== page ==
Forget about software. Bill Gates is now putting his sizeable foundation and zest for philanthropy toward a greater, albeit somewhat unpleasant cause: Reinventing the toilet as part of a global push to improve sanitation conditions in underdeveloped countries.
Last June, The Bill and Melinda Gates Foundation doled out grants of approximately $400,000 to eight universities, giving them a year to put their engineering mettle to the test to create a waterless, hygienic toilet that is safe and affordable for people in the developing world. The foundation later announced a second round of grants, in total, handing out nearly $3.4 million.
Bill Gates with a researcher from California Institute of Technology at the Reinvent the Toilet Fair in Seattle on Aug. 14, 2012.
(Source: Bill & Melinda Gates Foundation)
According to the foundation, nearly 2.5 billion people worldwide live without proper sanitation -- a reality culminating in 1.5 million child deaths annually, a result of ingesting food and water with fecal matter. Beyond saving lives, cost-effective, proper sanitation can also bring substantial economic benefits to the tune of $9 in social and economic benefits for every $1 invested, according to the World Health Organization.
When the Reinvent the Toilet Challenge and grants were issued, the mission was to design toilets that can capture and process human waste without the requirement of piped water, sewer, or electrical connections, and with the goal of transforming human waste into some kind of useful entity such as water or energy. And oh yeah, do it all at an affordable price.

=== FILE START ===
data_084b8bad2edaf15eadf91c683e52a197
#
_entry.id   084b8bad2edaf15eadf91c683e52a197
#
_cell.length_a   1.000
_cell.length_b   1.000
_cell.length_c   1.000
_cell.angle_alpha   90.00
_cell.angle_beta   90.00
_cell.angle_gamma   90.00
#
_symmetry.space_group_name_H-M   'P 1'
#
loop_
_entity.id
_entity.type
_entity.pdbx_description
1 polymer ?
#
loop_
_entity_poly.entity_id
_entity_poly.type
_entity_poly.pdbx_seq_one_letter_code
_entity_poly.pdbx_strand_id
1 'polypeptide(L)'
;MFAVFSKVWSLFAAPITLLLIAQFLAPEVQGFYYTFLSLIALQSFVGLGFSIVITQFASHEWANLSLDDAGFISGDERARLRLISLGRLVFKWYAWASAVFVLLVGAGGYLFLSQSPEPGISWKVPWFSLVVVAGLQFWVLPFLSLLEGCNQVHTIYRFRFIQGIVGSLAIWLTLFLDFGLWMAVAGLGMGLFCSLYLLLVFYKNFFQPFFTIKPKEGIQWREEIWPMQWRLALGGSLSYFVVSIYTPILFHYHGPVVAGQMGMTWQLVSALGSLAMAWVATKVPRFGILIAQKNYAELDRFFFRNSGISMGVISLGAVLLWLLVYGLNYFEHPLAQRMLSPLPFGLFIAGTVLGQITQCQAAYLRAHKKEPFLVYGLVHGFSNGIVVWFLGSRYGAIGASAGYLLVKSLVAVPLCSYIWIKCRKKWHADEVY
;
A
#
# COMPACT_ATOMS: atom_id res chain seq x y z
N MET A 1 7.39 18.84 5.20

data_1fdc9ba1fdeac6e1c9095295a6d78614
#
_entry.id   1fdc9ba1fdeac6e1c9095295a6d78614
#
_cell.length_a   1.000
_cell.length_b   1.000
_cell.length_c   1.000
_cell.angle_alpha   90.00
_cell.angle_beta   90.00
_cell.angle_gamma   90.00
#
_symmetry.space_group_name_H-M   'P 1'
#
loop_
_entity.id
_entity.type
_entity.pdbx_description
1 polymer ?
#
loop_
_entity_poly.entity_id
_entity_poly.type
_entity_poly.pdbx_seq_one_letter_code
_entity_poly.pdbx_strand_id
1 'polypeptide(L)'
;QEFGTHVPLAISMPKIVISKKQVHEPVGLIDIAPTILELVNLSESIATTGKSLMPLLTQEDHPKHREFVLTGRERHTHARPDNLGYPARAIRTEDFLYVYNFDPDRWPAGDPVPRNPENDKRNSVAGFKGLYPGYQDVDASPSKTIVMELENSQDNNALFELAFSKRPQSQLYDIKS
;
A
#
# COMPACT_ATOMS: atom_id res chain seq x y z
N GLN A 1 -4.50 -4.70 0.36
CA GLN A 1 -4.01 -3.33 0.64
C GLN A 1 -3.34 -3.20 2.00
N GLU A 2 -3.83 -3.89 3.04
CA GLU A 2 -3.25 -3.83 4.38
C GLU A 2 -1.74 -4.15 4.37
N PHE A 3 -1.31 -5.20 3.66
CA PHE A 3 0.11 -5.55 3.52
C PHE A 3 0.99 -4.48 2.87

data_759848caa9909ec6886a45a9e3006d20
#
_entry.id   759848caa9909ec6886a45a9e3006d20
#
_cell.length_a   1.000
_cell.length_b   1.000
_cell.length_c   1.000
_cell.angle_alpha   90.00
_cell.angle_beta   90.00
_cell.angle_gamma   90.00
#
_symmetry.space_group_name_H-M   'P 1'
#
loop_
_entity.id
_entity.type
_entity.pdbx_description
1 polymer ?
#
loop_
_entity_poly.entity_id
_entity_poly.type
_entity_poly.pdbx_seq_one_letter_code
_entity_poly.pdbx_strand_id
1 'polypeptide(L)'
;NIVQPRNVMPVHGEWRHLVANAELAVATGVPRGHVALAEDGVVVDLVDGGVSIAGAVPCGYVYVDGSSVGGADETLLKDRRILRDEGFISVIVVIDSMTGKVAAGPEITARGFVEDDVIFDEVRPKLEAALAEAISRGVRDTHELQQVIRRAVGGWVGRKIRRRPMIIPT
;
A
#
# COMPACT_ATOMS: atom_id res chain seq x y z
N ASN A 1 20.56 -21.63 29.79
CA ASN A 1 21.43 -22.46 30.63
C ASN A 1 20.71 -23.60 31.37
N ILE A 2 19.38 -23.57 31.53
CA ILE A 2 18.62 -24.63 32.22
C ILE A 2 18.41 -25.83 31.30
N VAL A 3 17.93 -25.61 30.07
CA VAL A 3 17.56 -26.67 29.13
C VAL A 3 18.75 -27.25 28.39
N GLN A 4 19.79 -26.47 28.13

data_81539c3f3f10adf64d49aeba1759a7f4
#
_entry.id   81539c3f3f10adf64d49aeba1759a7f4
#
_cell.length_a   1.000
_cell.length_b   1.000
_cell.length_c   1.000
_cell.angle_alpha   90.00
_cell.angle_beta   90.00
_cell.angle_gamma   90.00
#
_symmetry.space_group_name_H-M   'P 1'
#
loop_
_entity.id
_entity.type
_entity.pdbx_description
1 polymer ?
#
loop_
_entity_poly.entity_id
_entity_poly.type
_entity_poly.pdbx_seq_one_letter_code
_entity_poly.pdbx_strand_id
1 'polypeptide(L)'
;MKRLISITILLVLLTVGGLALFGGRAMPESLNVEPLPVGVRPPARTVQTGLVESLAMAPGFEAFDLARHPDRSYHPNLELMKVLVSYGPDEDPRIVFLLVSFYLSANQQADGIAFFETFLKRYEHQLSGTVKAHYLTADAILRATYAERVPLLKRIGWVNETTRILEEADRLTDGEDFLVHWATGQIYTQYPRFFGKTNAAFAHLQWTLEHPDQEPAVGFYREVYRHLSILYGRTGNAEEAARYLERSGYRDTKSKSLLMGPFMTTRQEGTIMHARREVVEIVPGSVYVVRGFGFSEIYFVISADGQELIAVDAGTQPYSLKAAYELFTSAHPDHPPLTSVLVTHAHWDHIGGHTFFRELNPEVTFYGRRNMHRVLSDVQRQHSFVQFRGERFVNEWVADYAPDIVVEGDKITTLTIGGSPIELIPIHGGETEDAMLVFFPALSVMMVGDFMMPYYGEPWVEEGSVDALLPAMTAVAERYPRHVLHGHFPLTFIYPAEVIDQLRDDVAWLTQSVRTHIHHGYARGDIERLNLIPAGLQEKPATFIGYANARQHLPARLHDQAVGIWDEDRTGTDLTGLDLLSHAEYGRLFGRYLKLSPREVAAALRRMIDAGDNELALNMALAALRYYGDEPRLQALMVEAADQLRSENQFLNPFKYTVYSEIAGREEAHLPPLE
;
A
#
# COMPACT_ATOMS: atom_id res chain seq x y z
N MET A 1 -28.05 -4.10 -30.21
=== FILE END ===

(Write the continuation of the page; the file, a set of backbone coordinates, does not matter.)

The Gates Foundation hosted an event, the "Reinvent the Toilet Challenge," this month to showcase the work of the university teams and announce the winner. First prize in the challenge was awarded to the California Institute of Technology, which received $100,000 for its design of a solar-powered toilet that generates hydrogen and electricity. Second prize (or $60,000) went to Loughborough University in the UK for its toilet design, which produces biological charcoal, minerals, and clean water. The University of Toronto took the third place prize of $40,000 for a toilet that sanitizes feces and urine and recovers resources and clean water, and special recognition and $40,000 went to Eawag (Swiss Federal Institute of Aquatic Science and Technology) and EOOS for their design of a toilet interface.
In a press release announcing the winners, Bill Gates framed up his position on the challenge: "Innovative solutions change people's lives for the better," Gates said. "If we apply creative thinking to everyday challenges such as dealing with human waste, we can fix some of the world's toughest problems."
The Toilet Challenge was issued as part of the Gates Foundation's Water, Sanitation & Hygiene initiative, which has committed $370 million to helping develop sustainable sanitation services, among other projects.
Besides the state-of-the art sustainable toilets, projects featured at the event included better ways to empty latrines, insect-based latrines for faster feces decomposition, and user-centered designs for public toilets.